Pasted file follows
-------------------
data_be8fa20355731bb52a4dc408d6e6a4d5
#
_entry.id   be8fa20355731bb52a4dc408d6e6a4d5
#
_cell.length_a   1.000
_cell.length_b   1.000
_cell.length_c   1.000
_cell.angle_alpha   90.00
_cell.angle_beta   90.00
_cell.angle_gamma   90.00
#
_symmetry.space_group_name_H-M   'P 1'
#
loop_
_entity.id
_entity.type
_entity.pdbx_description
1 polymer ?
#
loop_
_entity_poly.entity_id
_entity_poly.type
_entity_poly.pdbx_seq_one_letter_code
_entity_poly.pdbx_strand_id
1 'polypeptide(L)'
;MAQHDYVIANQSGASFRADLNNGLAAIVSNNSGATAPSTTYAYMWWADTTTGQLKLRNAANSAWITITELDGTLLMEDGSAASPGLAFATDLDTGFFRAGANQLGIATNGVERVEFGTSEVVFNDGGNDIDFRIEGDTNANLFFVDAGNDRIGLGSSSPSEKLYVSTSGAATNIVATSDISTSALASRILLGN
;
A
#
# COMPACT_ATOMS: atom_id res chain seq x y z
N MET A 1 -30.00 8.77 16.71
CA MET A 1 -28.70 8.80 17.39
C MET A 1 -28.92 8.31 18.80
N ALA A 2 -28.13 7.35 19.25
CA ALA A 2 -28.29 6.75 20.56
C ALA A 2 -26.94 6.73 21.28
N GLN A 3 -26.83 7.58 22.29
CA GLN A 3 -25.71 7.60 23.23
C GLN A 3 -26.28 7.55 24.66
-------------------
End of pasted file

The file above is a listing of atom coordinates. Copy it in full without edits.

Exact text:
data_be8fa20355731bb52a4dc408d6e6a4d5
#
_entry.id   be8fa20355731bb52a4dc408d6e6a4d5
#
_cell.length_a   1.000
_cell.length_b   1.000
_cell.length_c   1.000
_cell.angle_alpha   90.00
_cell.angle_beta   90.00
_cell.angle_gamma   90.00
#
_symmetry.space_group_name_H-M   'P 1'
#
loop_
_entity.id
_entity.type
_entity.pdbx_description
1 polymer ?
#
loop_
_entity_poly.entity_id
_entity_poly.type
_entity_poly.pdbx_seq_one_letter_code
_entity_poly.pdbx_strand_id
1 'polypeptide(L)'
;MAQHDYVIANQSGASFRADLNNGLAAIVSNNSGATAPSTTYAYMWWADTTTGQLKLRNAANSAWITITELDGTLLMEDGSAASPGLAFATDLDTGFFRAGANQLGIATNGVERVEFGTSEVVFNDGGNDIDFRIEGDTNANLFFVDAGNDRIGLGSSSPSEKLYVSTSGAATNIVATSDISTSALASRILLGN
;
A
#
# COMPACT_ATOMS: atom_id res chain seq x y z
N MET A 1 -30.00 8.77 16.71
CA MET A 1 -28.70 8.80 17.39
C MET A 1 -28.92 8.31 18.80
N ALA A 2 -28.13 7.35 19.25
CA ALA A 2 -28.29 6.75 20.56
C ALA A 2 -26.94 6.73 21.28
N GLN A 3 -26.83 7.58 22.29
CA GLN A 3 -25.71 7.60 23.23
C GLN A 3 -26.28 7.55 24.66